...yet most PA programs require students to have healthcare experience... paramedics, respiratory therapists, and nurses generally comprise the class base
  7. ImThatGuy

    Straight to MSN

    I just finished a BSN and start a psych NP MSN in August with no nursing experience.
  8. ImThatGuy

    PreNursing Fears

    I got a bachelor's degree years ago, became a cop although I worked part-time several years ago as a paramedic, and then I went back for a second bachelor's degree in nursing. I was never worried about school or passing, but I was apprehensive about two things: having to suck it up and do their darned, time consuming busy work and looking like a total retard in their school scrubs...which I did.
  9. ImThatGuy

    What exactly do you learn/do during clinicals?

    Cleaning bodies, cleaning beds, moving bodies, moving beds, taking vital signs, taking health histories, doing physical exams, shots, IV's and IV stuff, tubes in urethras, tubes in stomachs, enemas, feeding through tubes, other things involving tubes, and doing things to ugly parts of the body. The most peculiar thing to me was a video we had to watch over making beds. I learned you can change bedding with someone laying in bed although I still think it's odd. I'd rather pick them up, lay them on the floor, change the bed, and put them back, but hey nurses get outraged over that idea, lol. Oh, well, I graduated nonetheless...with honors too if you can imagine. Mostly the clinical rotations are about doing things, on the rare occasion the opportunities present themselves, the way school teaches you to do it and passing. Then you can graduate, work, and actually learn how to do stuff.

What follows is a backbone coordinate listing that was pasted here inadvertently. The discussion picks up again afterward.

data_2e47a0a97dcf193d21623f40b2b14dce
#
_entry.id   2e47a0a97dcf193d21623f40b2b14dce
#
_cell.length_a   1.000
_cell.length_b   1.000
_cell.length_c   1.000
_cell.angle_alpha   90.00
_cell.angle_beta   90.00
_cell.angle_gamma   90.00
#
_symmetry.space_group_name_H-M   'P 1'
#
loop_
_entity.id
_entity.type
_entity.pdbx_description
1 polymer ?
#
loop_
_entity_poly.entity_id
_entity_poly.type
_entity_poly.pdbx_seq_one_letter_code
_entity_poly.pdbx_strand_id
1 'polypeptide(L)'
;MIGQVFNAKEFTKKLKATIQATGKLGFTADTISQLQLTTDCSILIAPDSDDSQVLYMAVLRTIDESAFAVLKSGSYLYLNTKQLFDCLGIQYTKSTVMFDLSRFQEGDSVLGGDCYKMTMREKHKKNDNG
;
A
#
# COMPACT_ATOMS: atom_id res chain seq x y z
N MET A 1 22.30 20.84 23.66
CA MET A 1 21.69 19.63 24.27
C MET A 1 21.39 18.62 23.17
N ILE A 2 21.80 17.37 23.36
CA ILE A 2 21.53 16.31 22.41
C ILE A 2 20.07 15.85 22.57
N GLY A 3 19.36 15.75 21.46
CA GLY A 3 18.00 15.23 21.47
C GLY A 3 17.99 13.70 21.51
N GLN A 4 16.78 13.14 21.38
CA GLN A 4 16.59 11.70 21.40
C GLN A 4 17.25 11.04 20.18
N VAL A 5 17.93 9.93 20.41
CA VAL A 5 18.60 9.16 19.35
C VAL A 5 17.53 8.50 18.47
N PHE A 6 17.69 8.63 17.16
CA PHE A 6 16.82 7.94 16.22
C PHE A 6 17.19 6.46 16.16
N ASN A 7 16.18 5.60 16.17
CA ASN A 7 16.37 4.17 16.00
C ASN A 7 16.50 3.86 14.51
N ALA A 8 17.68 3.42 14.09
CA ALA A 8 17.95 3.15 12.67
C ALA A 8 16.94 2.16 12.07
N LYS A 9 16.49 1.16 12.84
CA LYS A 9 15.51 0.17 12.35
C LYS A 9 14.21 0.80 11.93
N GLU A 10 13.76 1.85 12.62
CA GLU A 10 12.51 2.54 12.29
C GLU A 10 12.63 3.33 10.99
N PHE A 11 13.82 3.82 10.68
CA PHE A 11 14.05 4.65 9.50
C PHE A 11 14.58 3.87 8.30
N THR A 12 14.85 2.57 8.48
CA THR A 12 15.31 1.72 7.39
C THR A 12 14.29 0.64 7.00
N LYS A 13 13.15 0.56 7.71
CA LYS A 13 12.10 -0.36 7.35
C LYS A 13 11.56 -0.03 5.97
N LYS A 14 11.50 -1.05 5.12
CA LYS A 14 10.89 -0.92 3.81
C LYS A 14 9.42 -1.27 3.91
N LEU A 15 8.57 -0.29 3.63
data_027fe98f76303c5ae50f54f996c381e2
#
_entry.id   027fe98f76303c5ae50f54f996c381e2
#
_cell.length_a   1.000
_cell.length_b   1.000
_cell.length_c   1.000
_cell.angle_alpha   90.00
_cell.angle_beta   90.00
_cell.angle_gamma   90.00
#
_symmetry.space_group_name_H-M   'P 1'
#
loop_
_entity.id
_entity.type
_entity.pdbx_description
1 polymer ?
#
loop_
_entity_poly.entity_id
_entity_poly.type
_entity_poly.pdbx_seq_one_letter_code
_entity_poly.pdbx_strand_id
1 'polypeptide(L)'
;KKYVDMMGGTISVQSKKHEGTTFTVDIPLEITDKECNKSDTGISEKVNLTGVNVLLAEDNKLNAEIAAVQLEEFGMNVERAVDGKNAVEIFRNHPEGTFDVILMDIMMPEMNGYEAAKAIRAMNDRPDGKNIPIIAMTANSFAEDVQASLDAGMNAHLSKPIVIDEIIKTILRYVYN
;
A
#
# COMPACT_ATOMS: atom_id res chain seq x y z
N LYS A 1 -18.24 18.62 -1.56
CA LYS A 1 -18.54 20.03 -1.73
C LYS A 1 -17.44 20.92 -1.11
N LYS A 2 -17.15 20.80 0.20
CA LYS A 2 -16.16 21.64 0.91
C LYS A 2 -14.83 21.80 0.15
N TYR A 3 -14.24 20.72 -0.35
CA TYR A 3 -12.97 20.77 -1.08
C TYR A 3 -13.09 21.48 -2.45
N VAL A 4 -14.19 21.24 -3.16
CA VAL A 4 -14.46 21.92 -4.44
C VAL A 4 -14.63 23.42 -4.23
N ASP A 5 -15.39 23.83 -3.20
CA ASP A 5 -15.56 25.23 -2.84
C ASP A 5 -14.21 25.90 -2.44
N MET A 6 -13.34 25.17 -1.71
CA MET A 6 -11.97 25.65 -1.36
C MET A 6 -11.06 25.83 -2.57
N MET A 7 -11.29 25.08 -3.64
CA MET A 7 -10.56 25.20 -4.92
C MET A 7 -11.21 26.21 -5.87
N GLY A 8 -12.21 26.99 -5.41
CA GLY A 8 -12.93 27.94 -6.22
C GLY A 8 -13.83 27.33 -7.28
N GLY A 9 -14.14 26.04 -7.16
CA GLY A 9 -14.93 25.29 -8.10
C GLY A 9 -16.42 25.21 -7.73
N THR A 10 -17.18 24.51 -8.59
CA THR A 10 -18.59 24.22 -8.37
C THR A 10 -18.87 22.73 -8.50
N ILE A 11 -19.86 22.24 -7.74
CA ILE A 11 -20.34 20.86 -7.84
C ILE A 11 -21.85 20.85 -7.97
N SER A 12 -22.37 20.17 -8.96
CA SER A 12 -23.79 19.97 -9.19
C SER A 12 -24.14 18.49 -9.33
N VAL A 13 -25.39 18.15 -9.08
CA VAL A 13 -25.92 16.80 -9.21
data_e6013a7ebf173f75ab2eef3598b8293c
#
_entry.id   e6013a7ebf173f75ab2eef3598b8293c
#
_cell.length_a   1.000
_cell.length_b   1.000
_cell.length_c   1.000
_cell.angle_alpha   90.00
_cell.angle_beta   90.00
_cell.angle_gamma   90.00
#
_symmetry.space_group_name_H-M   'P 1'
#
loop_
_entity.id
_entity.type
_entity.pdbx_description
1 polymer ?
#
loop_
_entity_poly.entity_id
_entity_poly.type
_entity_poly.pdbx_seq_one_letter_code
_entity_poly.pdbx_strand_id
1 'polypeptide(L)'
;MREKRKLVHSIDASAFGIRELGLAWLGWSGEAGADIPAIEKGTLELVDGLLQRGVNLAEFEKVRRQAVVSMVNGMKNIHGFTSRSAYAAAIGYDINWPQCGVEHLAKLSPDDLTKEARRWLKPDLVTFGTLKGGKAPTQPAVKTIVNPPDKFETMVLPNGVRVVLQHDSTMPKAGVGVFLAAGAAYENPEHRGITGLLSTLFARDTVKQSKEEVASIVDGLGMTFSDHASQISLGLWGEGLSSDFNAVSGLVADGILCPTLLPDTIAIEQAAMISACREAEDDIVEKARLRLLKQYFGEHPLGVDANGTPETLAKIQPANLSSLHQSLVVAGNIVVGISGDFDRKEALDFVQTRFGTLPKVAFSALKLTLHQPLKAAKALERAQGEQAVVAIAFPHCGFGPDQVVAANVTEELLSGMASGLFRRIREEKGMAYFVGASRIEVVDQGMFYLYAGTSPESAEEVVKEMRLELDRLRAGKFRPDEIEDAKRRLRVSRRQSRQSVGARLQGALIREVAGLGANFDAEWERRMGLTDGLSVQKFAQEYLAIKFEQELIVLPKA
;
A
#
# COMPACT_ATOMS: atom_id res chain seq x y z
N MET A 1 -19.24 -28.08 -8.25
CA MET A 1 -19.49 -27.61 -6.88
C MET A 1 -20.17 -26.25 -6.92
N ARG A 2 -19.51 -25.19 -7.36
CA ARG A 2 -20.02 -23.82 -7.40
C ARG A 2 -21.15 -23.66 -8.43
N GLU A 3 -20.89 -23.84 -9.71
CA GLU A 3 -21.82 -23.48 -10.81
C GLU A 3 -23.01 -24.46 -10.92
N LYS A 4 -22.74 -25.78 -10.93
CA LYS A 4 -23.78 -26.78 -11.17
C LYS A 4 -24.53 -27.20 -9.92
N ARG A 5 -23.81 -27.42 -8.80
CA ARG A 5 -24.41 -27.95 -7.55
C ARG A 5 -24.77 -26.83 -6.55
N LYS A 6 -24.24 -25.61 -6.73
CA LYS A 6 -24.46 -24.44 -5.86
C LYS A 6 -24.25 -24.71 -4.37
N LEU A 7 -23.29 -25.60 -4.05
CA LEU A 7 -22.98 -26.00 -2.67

10. ImThatGuy

    Experienced Student Nurses...advice?

    Enjoy your summer. Nurse classes will come soon enough and last entirely too long. There really isn't a huge need for anatomy. I can't think of an instance where intricate knowledge of anatomy was required to either grasp something or pass something. The physiology that most kids seemed to have trouble with was fluid and electrolytes as well as acids and bases like Pneumo said. In pathophysiology, they seemed to have the most trouble with the renal system and the cardiovascular system. Aside from that don't sweat. Nurse classes aren't as in depth as they're portrayed to be. Other tips for success; take it all in stride, don't get worked up over it, get past the fact that someone in class will be the most annoying waste of space you've ever encountered, and someone will frequently cry over tension and/or bad grades. You'll pass and everything will be fine in the end. It's not that bad but merely time consuming and often cheesey. N
  11. ImThatGuy

    BOLC July 2012

    Sounds hot. And humid.
  12. ImThatGuy

    Last semester but.. I Hate Nursing!

    I am an Arkansan and a Razorback fan!!
  13. ImThatGuy

    Last semester but.. I Hate Nursing!

    Why? It's a pretty fun spectator sport.
  14. ImThatGuy

    Last semester but.. I Hate Nursing!